Process vs. People. Larger institutions tend to focus on “process,” such that individual performance is less important than the need for well-constructed, carefully documented processes. Smaller organizations tend to rely on people – “Bill will get it done for us, he always has!” – sometimes at the expense of good process.
Strategic vs. Tactical. Higher-level managers in larger organizations tend to be focused on strategy and what the bank’s competitors are doing and they are less likely to be heavily into hands-on management of technical functions. In smaller organizations, senior managers tend to be subject matter experts who “know everything” technically, while in larger organizations senior managers tend to have subject matter experts working for them as trusted advisors. Higher-level managers in larger organizations also tend to concentrate on leadership elements such as communicating and coordinating with staff and peers.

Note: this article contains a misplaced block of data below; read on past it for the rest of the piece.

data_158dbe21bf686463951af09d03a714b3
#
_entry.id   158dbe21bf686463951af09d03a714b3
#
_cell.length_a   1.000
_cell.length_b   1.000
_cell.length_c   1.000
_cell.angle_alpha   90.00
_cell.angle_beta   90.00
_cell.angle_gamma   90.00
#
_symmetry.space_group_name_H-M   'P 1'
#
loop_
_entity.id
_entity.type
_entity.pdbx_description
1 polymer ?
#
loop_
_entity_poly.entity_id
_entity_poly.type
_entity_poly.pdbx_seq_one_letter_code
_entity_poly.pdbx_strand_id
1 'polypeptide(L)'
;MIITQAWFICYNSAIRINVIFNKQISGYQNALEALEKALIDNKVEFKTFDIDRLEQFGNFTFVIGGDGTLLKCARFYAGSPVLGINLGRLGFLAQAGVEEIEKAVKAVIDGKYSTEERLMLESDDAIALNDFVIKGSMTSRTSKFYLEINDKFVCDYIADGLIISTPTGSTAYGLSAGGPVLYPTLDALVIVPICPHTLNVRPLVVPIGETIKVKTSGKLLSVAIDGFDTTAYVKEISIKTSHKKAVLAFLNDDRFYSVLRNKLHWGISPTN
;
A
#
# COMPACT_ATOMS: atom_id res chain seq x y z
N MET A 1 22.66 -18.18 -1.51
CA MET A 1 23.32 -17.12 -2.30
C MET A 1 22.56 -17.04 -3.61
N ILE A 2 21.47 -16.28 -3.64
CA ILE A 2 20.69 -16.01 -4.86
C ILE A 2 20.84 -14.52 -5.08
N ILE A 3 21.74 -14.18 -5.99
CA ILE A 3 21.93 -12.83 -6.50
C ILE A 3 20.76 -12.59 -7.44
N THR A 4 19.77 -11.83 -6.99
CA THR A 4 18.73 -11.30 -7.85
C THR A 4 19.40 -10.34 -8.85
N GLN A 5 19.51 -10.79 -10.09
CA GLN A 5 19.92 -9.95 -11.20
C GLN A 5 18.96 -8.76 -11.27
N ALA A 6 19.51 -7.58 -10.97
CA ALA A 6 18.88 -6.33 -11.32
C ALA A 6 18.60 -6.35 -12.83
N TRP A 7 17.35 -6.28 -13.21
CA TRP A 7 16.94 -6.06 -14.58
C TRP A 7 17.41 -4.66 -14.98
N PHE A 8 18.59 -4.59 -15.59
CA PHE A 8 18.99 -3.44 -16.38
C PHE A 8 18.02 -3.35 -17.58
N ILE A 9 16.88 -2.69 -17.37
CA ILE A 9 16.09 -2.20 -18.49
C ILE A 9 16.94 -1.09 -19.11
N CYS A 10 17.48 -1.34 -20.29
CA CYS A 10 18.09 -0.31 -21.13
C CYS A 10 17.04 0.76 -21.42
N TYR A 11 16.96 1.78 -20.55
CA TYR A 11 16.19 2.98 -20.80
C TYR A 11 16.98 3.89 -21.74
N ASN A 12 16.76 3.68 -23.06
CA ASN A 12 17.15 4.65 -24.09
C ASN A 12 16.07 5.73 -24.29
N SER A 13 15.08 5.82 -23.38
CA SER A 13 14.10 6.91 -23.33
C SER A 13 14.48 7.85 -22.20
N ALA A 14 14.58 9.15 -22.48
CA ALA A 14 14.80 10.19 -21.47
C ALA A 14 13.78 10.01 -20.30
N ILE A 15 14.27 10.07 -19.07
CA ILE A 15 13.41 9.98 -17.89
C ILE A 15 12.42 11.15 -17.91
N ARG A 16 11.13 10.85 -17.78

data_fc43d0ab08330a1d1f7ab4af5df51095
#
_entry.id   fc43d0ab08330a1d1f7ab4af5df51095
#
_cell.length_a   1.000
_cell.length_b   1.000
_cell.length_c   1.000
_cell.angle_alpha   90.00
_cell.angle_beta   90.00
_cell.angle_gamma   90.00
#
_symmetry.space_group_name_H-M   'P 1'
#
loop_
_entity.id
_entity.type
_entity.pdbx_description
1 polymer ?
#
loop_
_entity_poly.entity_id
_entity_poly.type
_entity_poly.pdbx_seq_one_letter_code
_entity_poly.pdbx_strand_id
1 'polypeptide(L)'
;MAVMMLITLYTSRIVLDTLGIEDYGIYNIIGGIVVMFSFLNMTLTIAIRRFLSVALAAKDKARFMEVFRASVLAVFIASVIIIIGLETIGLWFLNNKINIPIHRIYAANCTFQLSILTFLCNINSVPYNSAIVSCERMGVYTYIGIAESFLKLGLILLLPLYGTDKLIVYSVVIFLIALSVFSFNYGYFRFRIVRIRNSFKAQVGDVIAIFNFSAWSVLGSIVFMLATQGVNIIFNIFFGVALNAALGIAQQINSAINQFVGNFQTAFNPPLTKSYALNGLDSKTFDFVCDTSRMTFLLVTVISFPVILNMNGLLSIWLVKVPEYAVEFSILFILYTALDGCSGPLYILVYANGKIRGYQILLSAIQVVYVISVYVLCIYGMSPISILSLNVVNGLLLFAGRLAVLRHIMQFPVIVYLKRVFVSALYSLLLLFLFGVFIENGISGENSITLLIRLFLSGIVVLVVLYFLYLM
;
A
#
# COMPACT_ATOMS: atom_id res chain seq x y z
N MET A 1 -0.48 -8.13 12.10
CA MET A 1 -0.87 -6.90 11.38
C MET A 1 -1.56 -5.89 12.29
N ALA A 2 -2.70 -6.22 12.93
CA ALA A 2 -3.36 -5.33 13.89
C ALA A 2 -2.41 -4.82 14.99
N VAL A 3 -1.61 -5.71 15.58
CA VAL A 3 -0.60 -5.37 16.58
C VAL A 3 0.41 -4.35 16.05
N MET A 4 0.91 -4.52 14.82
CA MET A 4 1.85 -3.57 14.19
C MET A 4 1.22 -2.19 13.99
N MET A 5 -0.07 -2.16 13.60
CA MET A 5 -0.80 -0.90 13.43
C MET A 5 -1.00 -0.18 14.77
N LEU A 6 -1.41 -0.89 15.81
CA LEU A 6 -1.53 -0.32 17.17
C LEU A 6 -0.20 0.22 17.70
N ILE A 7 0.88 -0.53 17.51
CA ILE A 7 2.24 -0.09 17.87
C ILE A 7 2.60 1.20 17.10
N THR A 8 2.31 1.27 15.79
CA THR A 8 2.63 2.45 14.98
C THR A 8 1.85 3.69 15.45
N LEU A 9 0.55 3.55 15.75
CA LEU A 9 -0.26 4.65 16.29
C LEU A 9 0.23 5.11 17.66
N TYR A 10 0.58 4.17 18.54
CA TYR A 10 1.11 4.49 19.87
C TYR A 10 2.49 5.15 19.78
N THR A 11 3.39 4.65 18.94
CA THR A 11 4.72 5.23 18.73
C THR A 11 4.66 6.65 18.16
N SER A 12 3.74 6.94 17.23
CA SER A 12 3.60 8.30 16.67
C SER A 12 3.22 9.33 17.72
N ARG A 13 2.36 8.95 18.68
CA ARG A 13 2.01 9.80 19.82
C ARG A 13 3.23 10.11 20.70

Market leaders vs. Fast followers. Whether evaluated using costs as a percent of assets or costs as a percent of operating expense, larger institutions are able to drive down technology and operational costs more effectively than smaller organizations. Smaller organizations tend to focus on delivering new products and services as “fast followers.” They usually can’t afford to be market leaders. A larger organization is more likely to feel it necessary to identify (or even influence) evolving trends, evaluate those trends against its business model and respond quickly to changes. Visible leadership of innovative processes and technologies is valued in larger organizations and executive management tends to expect senior leaders to participate in standards-setting bodies, trade associations, pilot projects, etc.